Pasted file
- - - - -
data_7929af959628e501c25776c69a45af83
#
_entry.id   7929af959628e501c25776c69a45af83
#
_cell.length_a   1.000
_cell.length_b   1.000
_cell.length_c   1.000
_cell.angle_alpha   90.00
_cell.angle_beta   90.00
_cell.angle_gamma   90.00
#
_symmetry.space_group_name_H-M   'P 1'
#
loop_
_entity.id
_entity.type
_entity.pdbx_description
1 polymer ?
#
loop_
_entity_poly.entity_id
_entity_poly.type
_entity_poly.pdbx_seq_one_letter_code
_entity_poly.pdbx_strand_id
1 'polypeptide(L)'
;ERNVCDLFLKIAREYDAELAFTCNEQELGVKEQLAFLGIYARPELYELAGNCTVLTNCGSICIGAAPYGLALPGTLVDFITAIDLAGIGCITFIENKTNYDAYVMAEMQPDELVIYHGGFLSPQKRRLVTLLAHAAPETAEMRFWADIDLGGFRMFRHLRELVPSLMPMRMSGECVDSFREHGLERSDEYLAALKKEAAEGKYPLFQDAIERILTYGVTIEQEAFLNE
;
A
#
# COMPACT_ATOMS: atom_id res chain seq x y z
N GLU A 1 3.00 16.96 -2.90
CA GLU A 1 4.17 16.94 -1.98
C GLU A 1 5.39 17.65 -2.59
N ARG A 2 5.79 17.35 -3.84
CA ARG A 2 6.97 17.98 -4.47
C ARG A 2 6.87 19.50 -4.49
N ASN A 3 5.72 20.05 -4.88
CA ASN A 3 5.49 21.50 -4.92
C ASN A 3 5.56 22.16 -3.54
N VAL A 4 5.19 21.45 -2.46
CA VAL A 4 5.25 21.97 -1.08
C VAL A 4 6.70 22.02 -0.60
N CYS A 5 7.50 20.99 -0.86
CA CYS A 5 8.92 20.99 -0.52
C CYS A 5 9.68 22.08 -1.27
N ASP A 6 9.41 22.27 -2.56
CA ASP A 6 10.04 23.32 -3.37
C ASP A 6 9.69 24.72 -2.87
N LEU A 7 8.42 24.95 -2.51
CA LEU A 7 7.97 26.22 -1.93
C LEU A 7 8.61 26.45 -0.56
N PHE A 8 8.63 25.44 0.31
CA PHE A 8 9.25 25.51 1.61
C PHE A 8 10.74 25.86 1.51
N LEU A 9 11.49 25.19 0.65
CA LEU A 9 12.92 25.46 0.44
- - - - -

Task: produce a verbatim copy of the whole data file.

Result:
data_7929af959628e501c25776c69a45af83
#
_entry.id   7929af959628e501c25776c69a45af83
#
_cell.length_a   1.000
_cell.length_b   1.000
_cell.length_c   1.000
_cell.angle_alpha   90.00
_cell.angle_beta   90.00
_cell.angle_gamma   90.00
#
_symmetry.space_group_name_H-M   'P 1'
#
loop_
_entity.id
_entity.type
_entity.pdbx_description
1 polymer ?
#
loop_
_entity_poly.entity_id
_entity_poly.type
_entity_poly.pdbx_seq_one_letter_code
_entity_poly.pdbx_strand_id
1 'polypeptide(L)'
;ERNVCDLFLKIAREYDAELAFTCNEQELGVKEQLAFLGIYARPELYELAGNCTVLTNCGSICIGAAPYGLALPGTLVDFITAIDLAGIGCITFIENKTNYDAYVMAEMQPDELVIYHGGFLSPQKRRLVTLLAHAAPETAEMRFWADIDLGGFRMFRHLRELVPSLMPMRMSGECVDSFREHGLERSDEYLAALKKEAAEGKYPLFQDAIERILTYGVTIEQEAFLNE
;
A
#
# COMPACT_ATOMS: atom_id res chain seq x y z
N GLU A 1 3.00 16.96 -2.90
CA GLU A 1 4.17 16.94 -1.98
C GLU A 1 5.39 17.65 -2.59
N ARG A 2 5.79 17.35 -3.84
CA ARG A 2 6.97 17.98 -4.47
C ARG A 2 6.87 19.50 -4.49
N ASN A 3 5.72 20.05 -4.88
CA ASN A 3 5.49 21.50 -4.92
C ASN A 3 5.56 22.16 -3.54
N VAL A 4 5.19 21.45 -2.46
CA VAL A 4 5.25 21.97 -1.08
C VAL A 4 6.70 22.02 -0.60
N CYS A 5 7.50 20.99 -0.86
CA CYS A 5 8.92 20.99 -0.52
C CYS A 5 9.68 22.08 -1.27
N ASP A 6 9.41 22.27 -2.56
CA ASP A 6 10.04 23.32 -3.37
C ASP A 6 9.69 24.72 -2.87
N LEU A 7 8.42 24.95 -2.51
CA LEU A 7 7.97 26.22 -1.93
C LEU A 7 8.61 26.45 -0.56
N PHE A 8 8.63 25.44 0.31
CA PHE A 8 9.25 25.51 1.61
C PHE A 8 10.74 25.86 1.51
N LEU A 9 11.49 25.19 0.65
CA LEU A 9 12.92 25.46 0.44